From February 5, EU countries are officially prohibited from importing refined petroleum products (mainly diesel) from Russia. According to data from the Bruegel think tank, about 40% of the petroleum products imported by the European Union in recent years came from Russia. In 2022 the EU imported from Russia about half a million barrels of oil products per day. Although the global macroeconomic slowdown is expected to slightly reduce EU demand for petroleum products, the EU will need to immediately increase its imports from other partners to fill the large gap left by the embargo. The first question that arises is: who might these new alternative suppliers be?

Although no one can predict how oil flows will look like in the coming months, 2022 has already started to signal some changes. Already before the embargo, average monthly imports of petroleum products (in tonnes) from Russia had decreased by 10%, comparing the ten months after the invasion of Ukraine (February-November 2022) with the same period of 2021. On the contrary, monthly imports increased from the US (58%), the UK (26%) and Saudi Arabia (11%). Imports from India remained almost sable (increasing only 2%), while EU petroleum imports from the rest of the world increased significantly (+40%). There was also a decrease in imports from the United Arab Emirates (-32%), a trend that is expected to be reversed in 2023, mainly due to the proximity especially with the Mediterranean countries. Abu Dhabi National Oil Co has already signed a deal to deliver diesel to Germany.

Finally, the amount of petroleum products arriving to the EU from China, although low (85 thousand tonnes, 2.3% of the total), rose significantly in the ten months of February-November 2022 compared to the corresponding period of 2021. While traditionally the policy of the Chinese government is to tightly regulate diesel export volumes, an increase in export permits in 2023 to the EU could fill the gap left by the embargo on Russian oil. But geopolitical and other (i.e. environmental) reasons may prevent the Chinese government from increasing its exports to Europe.

Recent data from Refinitiv confirm that post-embargo some of the 2022 trends continue. European countries replace Russian diesel supplies increasing imports from India, Saudi Arabia, China, Kuwait, Malaysia Togo, and China. Many of these countries are expected to invest further in refining to meet the needs of the European market. Refinery activity is already expanding in Saudi Arabia, Nigeria, Kuwait and China.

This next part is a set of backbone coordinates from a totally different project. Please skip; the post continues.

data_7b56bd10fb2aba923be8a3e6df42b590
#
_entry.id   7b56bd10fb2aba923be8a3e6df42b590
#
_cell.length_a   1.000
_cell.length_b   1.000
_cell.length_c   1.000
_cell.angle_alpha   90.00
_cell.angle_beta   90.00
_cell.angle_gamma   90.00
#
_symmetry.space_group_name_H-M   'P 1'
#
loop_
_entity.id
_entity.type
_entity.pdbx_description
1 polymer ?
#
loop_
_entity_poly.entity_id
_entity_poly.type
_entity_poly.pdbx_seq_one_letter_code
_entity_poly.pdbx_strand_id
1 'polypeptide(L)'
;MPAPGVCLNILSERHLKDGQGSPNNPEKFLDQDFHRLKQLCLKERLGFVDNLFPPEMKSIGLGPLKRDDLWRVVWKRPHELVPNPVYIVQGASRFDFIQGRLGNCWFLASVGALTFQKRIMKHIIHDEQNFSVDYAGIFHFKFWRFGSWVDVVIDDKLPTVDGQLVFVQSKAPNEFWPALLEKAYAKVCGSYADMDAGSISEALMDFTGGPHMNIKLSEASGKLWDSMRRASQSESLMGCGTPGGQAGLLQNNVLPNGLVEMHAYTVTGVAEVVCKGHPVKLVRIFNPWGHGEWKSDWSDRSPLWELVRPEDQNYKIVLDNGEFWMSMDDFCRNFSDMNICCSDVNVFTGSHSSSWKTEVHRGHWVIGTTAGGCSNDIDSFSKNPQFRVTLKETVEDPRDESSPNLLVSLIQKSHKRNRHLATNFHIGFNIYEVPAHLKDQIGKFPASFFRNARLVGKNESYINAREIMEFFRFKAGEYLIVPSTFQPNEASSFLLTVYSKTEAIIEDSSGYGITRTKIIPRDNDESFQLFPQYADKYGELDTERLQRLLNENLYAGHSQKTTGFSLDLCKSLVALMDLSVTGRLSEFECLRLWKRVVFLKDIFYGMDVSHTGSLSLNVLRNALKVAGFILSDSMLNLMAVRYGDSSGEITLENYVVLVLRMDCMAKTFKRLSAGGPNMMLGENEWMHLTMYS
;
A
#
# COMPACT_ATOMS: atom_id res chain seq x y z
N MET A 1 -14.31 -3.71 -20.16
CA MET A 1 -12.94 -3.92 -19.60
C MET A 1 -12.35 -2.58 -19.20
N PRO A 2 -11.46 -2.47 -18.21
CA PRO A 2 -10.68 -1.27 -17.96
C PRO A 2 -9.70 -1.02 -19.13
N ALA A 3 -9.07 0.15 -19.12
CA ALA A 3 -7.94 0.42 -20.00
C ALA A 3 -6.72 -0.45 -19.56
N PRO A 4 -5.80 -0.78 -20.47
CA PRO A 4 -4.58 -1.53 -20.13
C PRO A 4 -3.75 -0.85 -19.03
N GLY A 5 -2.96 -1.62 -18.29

The second question that arises is whether and where will Russia sell half a million barrels a day of oil products that were previously exported to the EU. (In 2022 54% of Russia’s oil exports went to the EU.) Russia may enter new markets which will buy petroleum products in excess of their needs, in order to then redirect the surplus quantities to Europe. In other words, there is a case for the EU to re-import Russian crude from countries that either blend multiple crude oils in order to disguise origin, or that simply substitute Russian imports for domestic consumption. Countries that might adopt this practice include Turkey (which in 2022 imported 10% of Russian oil), Algeria, and Morocco, while larger trade routes could include Middle Eastern countries, such as the United Arab Emirates and Saudi Arabia, Africa or Latin America. Α Reuter’s article confirms that since early February 2023, Russia has been sending oil from its Baltic ports to Morocco, Algeria, Ghana, Tunisia and Brazil.

The result of the new EU embargo and price cap mechanism on Russian oil products is that two trading blocs are created: the countries that ban Russian oil products and those that continue to import them. A Reuter’s article explains that in order to import diesel to Europe from Asia and the Middle East requires large tankers with a capacity of 2 million barrels of oil. Moreover, shipping fuel from Russia into northwest Europe typically takes a week while cargoes from the East take up to 8 weeks on average. Therefore, the re-direction of petroleum flows will significantly increase transportation costs, which will also push up prices.